Like any good team that faces adversity, you have to learn to put this shit behind you and focus on the next game, the next season. From the sounds of things, guys like McDaniel, Avril, Bennett and Sherman folded their arms and turned up their noses at Carroll's attempts to get past XLIX. I'm sure there are things that could've been handled differently by Carroll and his staff, but I'm not convinced in the slightest that those who felt spurned would have been receptive to any of it.
The quarterback took members of the offense and defense to Hawaii for a retreat before that season, to, according to sources, repair any lingering issues. But some lingered. “A lot of people felt like he was doing that to save face,” says one player who was there. “We were like, What is this? Why are we here? He was disingenuous."
Prime example right here. Russell showed leadership by footing the bill to take the team to Hawaii to resolve past issues and move forward to the next opportunity. Evidently, it wasn't enough for some.
They momentarily shift the focus of their vitriol from Wilson to the team's personnel decisions. They complain about the decisions to move on from players like Red Bryant (career quickly fizzled out after leaving Seattle), Bruce Irvin (couldn't afford to keep him, you know, because of all the Pro Bowl players on the defense already eating a handsome portion of the salary cap), Malcom Smith (Super Bowl MVP that has yet to be healthy for 16 games since leaving here) and Tony McDaniel, who was eventually lured out of unemployment to return to the team.
McDaniel was eventually brought back, in 2016, finding himself in a time-share with other players whom he argues he was outperforming. “I was one of the guys who came in, put my hat on and went to work. Didn’t complain, didn’t say much,” he says.
Well, he didn't complain until this article came out, anyway.
“Everything they preached about competition stopped being true,” says one former Seahawk. “It wasn’t like that anymore. The Kasen Williams move was one. The way they treated the running back situation for years, the offensive line. They would draft offensive lineman high and tell them, You’re a leader now. No, you earn that. It all became artificial.”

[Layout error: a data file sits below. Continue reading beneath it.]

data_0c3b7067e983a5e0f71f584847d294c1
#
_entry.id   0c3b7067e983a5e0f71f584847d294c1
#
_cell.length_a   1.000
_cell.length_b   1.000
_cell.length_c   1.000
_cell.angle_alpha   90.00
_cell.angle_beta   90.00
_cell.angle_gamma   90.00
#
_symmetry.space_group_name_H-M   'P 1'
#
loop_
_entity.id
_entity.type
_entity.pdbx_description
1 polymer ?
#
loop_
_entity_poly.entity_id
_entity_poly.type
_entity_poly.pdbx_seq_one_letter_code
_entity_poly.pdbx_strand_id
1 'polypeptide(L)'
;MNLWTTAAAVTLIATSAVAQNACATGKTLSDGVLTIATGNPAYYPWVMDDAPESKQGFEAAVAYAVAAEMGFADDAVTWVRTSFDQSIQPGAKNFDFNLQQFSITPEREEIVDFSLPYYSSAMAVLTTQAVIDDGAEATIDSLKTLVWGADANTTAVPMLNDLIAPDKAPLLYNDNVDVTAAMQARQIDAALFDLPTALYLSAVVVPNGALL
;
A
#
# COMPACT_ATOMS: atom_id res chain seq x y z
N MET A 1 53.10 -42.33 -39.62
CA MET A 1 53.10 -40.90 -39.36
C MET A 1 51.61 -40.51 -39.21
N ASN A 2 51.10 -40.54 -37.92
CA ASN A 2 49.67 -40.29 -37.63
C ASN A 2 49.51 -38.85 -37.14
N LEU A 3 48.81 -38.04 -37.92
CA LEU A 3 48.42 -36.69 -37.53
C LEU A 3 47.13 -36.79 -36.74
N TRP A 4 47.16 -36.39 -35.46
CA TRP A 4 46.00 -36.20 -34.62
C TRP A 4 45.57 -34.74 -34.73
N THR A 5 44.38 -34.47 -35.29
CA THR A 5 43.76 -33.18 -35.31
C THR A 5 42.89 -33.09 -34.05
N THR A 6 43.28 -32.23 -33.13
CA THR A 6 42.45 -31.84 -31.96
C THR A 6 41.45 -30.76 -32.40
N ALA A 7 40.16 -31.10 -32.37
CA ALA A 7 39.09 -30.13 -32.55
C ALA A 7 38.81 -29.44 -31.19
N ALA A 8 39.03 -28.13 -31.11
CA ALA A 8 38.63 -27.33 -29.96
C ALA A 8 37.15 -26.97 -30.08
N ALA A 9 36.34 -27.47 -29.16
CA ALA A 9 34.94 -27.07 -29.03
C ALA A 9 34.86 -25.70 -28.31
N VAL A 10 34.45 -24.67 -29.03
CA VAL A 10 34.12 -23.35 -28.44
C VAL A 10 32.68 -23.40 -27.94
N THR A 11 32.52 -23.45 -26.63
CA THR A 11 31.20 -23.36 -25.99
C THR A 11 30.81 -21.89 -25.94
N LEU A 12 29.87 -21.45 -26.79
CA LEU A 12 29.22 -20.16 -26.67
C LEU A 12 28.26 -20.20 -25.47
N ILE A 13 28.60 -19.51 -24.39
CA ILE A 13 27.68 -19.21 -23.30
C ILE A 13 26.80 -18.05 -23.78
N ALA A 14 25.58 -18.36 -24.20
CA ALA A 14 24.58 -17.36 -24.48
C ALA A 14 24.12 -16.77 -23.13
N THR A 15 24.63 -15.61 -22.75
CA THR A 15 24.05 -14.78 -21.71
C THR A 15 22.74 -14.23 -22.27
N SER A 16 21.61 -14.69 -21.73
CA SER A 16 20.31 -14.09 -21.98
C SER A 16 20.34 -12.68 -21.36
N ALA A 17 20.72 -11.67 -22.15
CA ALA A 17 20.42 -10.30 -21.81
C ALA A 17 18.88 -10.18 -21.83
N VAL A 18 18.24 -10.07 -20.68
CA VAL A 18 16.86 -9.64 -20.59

It's important to keep in perspective, Kasen Williams couldn't win a spot on the Cleveland Browns roster. Yes, the same Cleveland Browns that have won one more NFL game than I personally have in the past two seasons.
We all saw this tension unfold throughout the past season. Changes were going to need to be made. The players knew it, the staff knew it, and even the fans could see it coming.
There were quite a few foolish opinions in that piece, but this might be the stupidest excerpt from that article:
In December, during what he thought was a private moment with Cowboys coach Jason Garrett after a game against Dallas, Thomas was caught on camera telling the coach, “If y’all got the chance to come get me, come get me.”
Now, I've been openly critical of Earl Thomas' perceived intellect, but even I was taken aback to read that he sincerely believed that his dumb ass, blatantly disrespectful decision to chase Jason Garrett through the back hallways of AT&T Stadium like a schoolgirl during Beatlemania was in any way 'a private moment'.
They say that it's never a good idea to meet your heroes. Too often, you'll find out they're not as extraordinary as you'd held them up in your mind to be. This article proved just that-- these Seahawks players that are no longer part of the plan moving forward, but significant pieces of cherished past memories, are just as flawed as you and I.
I will always be bitter about XLIX. Every Seahawks employee, player and fan that gives a shit should be. But what matters most is how you handle that bitterness. I'd like to think that I would align more with Russell Wilson and Pete Carroll. Understanding that there is absolutely no benefit in holding on to anger, frustration and bitterness of the past and that letting go and moving forward is the only path to getting better.
I would certainly share the feelings expressed by the contributors of this article, but I wouldn't hold on to them as fervently as they have. I'm trying to put myself in their shoes. For many of them, that may well have been their last shot at winning it all. Something they'll never get back. Something, as a fan, I will never understand that feeling.
However, they need to understand that they are not coaches and general managers with a multitude of responsibilities to delicately juggle. Tony McDaniel criticizing the Seahawks personnel decisions is almost as absurd as me criticizing his personal training regimen. Neither of us have any experience dealing with those subjects.
It's not surprising to hear the criticism of Wilson. He plays the most criticized position in professional sports, he's a Charlie-Church/Bookworm kind of guy, and he has the one thing those guys will never have again-- youth and his best years ahead of him.
However, it is upsetting the cowardly manner they chose to air their grievances. Real cool waiting until you're off the team and just two days before the regular season to release your sneak diss track.